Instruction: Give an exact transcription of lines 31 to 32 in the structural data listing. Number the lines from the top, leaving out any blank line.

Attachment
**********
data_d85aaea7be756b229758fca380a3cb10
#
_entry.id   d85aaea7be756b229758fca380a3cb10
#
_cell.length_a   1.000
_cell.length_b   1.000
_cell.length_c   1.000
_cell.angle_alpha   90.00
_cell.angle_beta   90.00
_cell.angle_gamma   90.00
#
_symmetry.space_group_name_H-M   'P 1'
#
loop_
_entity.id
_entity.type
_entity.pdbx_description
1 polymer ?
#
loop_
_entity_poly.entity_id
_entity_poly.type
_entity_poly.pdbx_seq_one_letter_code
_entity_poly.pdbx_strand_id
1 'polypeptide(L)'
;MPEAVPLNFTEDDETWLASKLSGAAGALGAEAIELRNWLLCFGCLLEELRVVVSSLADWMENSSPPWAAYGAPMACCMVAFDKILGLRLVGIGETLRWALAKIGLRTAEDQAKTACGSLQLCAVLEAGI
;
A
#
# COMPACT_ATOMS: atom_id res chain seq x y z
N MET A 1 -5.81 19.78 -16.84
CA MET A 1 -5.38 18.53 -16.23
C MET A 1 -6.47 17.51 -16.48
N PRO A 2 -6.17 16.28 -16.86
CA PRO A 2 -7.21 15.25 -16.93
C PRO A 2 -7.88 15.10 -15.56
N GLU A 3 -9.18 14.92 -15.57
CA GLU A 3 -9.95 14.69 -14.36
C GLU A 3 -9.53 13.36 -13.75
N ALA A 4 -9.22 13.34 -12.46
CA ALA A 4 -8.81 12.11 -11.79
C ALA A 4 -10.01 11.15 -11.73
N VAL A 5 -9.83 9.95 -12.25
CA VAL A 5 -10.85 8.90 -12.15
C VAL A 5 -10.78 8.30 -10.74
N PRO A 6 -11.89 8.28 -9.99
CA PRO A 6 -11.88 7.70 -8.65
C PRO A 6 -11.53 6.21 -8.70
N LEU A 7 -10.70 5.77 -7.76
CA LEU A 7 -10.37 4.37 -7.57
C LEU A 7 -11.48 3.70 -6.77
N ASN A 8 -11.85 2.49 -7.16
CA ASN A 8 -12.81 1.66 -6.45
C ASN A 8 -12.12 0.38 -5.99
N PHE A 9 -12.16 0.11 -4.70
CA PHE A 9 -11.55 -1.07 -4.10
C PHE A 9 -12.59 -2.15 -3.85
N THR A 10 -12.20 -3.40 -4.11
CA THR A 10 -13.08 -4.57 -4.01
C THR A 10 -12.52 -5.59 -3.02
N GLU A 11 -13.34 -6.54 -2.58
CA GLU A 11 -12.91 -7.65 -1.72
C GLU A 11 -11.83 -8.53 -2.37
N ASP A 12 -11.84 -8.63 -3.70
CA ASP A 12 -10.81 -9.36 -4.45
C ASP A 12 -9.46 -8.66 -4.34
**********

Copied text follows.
N MET A 1 -5.81 19.78 -16.84
CA MET A 1 -5.38 18.53 -16.23